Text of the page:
Bottlenecks in reception of refugees from Ukraine

Russia’s invasion of Ukraine has caused a new wave of refugees in Europe. According to the Swedish Migration Agency’s main forecast, some 76,000 people from Ukraine will apply for refugee status in Sweden by June this year, compared to the approximately 160,000 refugees who were received in all of 2015.

refugees at train station in Sweden Tomislav Stjepic

However this forecast is uncertain, and according to another estimate, the number can reach 200,000 by Midsummer. The situation is already becoming critical, and is putting a lot of pressure on municipalities and government agencies.

Susanne Wallman Lundåsen is a political scientist and researcher at the Centre for Local Government Studies (CKS). The subject of her research includes the reception of new arrivals and asylum seekers in municipalities, social trust, and volunteers’ engagement and the role of civil society in crises. She maintains that the preconditions for handling a new wave of refugees have changed since 2015, when the last major refugee crisis affected Sweden.

For instance, a new law has been approved – the Settlement Act. Its aim is to, by way of central governance, more evenly allocate the responsibility for receiving new arrivals among Sweden’s municipalities. However, with the EU’s Temporary Protection Directive being implemented for the first time, it is not clear to what extent the Settlement Act will apply, because it concerns asylum seekers and their families who have been granted residency.

“Once again, this can result in the reception of refugees being unevenly allocated between municipalities around the country. The municipalities which take the most refugees in a short time can experience bottlenecks and an already complicated process can become even more difficult”, says Susanne Wallman Lundåsen.

What was the effect of the 2015 legislation change, and what does this mean for today's refugees?

“The application of the Temporary Protection Directive means that refugees do not need to apply for residency from the first day, which was the case previously. Now they can get a visa to be in Sweden for 90 days, and can travel and look for accommodation on their own – something that makes it harder for the authorities to keep track of how many people have actually come here, where they are and what assistance they need in the long term.”

The Temporary Protection Directive also means that refugees from Ukraine get a time-limited residency visa for at least one year, with the possibility of renewal for two more years. The municipalities have the right to receive compensation for accommodation costs.

“However, based on the Swedish Migration Agency’s information, it is somewhat unclear what the compensation should cover. Unlike 2015, the Temporary Protection Directive does not give adult refugees the right to study Swedish for immigrants, or SFI. However, children are entitled to attend school”, adds Susanne Wallman Lundåsen.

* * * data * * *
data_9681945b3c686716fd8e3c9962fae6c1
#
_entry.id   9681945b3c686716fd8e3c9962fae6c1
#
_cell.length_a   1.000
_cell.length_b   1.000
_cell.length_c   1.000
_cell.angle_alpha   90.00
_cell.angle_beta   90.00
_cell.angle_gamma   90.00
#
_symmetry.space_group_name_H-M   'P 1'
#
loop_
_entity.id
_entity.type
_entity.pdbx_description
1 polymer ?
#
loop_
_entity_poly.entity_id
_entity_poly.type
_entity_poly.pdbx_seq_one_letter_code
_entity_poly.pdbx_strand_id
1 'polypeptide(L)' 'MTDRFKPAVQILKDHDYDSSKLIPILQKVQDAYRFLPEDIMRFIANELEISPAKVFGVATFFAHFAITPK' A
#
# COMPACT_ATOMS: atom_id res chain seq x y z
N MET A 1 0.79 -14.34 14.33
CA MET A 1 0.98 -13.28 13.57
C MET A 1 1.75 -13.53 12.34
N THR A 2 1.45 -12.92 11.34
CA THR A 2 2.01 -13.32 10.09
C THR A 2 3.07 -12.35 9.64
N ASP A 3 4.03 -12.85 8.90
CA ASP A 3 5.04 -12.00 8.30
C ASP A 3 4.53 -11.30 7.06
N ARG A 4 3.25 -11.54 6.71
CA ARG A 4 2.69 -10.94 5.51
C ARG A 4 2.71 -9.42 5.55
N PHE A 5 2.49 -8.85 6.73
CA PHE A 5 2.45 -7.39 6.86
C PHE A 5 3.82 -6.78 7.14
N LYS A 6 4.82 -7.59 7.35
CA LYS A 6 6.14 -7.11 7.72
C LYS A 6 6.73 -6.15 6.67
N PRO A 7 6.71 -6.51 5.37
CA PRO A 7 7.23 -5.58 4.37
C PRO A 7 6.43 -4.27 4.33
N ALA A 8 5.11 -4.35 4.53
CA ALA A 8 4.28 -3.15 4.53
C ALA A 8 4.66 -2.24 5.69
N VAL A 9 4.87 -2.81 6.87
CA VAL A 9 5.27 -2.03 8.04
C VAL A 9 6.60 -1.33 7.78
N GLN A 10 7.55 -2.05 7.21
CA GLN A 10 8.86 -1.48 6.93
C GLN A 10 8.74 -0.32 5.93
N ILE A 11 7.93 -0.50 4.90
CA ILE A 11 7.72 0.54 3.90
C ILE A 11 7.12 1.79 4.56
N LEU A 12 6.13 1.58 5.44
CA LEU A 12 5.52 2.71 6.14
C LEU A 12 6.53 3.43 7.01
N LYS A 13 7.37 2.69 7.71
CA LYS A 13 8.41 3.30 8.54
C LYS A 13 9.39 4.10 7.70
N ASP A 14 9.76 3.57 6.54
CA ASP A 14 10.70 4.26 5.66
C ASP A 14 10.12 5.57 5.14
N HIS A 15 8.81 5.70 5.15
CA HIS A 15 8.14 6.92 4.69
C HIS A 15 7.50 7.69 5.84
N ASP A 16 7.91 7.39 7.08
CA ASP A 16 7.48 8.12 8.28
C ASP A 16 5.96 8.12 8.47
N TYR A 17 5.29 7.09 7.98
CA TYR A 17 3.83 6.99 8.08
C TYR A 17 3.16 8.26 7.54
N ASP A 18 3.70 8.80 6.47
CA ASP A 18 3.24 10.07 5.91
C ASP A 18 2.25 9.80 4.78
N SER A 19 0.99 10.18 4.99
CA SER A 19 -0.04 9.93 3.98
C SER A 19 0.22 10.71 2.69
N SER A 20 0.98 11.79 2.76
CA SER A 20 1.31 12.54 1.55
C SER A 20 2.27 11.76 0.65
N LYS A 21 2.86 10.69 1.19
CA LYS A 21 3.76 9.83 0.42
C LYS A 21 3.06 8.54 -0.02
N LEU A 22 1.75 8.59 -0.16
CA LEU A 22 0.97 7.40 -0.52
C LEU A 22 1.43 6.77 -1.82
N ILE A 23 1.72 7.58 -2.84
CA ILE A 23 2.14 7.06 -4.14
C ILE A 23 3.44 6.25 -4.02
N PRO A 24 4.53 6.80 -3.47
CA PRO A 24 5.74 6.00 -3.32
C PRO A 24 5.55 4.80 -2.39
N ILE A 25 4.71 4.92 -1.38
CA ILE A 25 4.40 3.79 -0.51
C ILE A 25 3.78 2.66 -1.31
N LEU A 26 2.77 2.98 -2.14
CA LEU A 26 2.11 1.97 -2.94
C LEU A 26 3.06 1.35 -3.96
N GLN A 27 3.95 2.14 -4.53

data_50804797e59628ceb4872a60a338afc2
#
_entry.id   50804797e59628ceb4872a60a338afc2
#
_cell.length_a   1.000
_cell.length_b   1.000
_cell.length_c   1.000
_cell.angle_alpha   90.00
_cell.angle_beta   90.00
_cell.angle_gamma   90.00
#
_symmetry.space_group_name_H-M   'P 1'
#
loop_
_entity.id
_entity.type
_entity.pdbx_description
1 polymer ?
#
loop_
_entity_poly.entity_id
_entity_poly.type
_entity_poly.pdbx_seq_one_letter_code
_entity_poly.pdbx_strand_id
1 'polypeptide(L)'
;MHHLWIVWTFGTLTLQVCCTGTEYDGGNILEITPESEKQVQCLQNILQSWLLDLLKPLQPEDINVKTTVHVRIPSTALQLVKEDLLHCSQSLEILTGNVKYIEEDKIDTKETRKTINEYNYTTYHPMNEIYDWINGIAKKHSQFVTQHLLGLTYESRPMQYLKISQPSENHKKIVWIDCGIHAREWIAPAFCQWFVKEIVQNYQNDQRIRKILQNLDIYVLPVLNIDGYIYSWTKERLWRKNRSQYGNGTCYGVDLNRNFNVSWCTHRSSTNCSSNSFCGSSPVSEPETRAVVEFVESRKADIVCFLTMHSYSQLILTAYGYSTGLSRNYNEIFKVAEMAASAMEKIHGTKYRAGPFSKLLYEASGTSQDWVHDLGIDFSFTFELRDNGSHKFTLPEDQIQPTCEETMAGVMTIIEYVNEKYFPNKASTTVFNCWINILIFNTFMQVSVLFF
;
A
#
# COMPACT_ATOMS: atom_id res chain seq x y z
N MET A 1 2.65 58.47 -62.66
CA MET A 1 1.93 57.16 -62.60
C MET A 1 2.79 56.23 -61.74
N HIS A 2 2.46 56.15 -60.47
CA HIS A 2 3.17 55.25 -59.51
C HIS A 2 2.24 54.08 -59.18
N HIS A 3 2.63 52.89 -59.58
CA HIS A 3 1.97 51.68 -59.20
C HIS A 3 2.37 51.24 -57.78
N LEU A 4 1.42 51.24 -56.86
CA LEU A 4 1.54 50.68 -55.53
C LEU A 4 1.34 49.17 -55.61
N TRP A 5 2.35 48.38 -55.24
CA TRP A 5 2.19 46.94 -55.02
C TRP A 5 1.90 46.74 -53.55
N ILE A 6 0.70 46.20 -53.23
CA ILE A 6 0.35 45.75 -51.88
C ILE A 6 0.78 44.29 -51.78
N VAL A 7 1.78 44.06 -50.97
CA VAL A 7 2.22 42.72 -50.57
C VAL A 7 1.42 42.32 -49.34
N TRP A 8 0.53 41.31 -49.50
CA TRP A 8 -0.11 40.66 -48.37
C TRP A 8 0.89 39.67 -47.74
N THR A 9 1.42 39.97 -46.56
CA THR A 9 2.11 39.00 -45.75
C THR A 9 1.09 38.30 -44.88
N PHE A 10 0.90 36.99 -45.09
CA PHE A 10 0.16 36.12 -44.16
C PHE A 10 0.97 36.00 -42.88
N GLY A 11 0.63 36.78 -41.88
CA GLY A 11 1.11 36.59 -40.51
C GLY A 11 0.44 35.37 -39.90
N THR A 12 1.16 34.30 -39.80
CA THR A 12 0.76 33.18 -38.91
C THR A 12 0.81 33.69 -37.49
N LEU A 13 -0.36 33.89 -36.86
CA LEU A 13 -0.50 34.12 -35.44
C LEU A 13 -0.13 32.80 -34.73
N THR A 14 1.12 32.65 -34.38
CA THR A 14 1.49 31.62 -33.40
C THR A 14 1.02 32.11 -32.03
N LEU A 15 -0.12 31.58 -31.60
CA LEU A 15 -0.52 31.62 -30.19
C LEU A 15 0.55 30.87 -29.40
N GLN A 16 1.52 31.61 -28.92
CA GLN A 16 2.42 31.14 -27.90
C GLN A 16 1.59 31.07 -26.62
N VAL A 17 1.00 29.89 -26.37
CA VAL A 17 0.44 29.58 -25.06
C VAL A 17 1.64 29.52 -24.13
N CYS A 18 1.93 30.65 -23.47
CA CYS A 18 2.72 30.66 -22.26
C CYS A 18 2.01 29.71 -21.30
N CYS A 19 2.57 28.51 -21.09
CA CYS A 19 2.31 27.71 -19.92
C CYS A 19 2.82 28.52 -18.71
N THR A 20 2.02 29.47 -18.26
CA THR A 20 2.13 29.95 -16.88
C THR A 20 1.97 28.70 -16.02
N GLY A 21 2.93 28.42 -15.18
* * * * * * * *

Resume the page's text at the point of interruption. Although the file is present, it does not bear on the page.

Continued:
Additional bottlenecks

At the time of writing, the Swedish Migration Agency is not able to meet the demand for housing. Already in mid March, the need was so great that the agency asked the county boards for help in finding at least 12,000 housing units.

More long-term housing needs to be procured directly – a process that requires a lot of time and resources. The expectation is that 500 people will have to be employed in order to manage this work. Susanne Wallman Lundåsen says that with the inflow of people in need increasing every day, this could become another bottleneck.

“The authorities normally take longer to get started when there's an emergency, and in the case of Ukraine there was hardly any time for preparation. In situations like these, civil society and voluntary forces become important. They can activate their operations much faster than the authorities.”

Lessons from previous crises

Volunteers are very important in the initial, most urgent stage of a crisis. There are lots of groups on social media that organise resources, fundraising and accommodation at short notice. But the question is, how sustainable are these in the long term?

“It's possible that the public sector can learn from their way of organising themselves and rapidly forming informal crisis management teams. But in the long term, the refugee crisis is not only about accommodation. It's also about access to school, work and healthcare – and here the voluntary organisations don't have the authority”, says Susanne Wallman Lundåsen.

The last several years have been defined by international crises, refugee waves and a pandemic. To conclude, Susanne Wallman Lundåsen wonders how public institutions such as municipalities and civil society organisations can learn from how the most recent crises have been managed and are still being managed:

“Municipalities, regions and government authorities, as well as voluntary organisations, that have built up close collaborations both within and between the organisations should be able to benefit from it. The contacts that have been established should be able to speed up the initial work, when there is a crisis.”


Further reading
Engagement in Civil Society and Different Forms of Social Trust in the Aftermath of the European Refugee Crisis, Susanne Wallman Lundåsen, 2022

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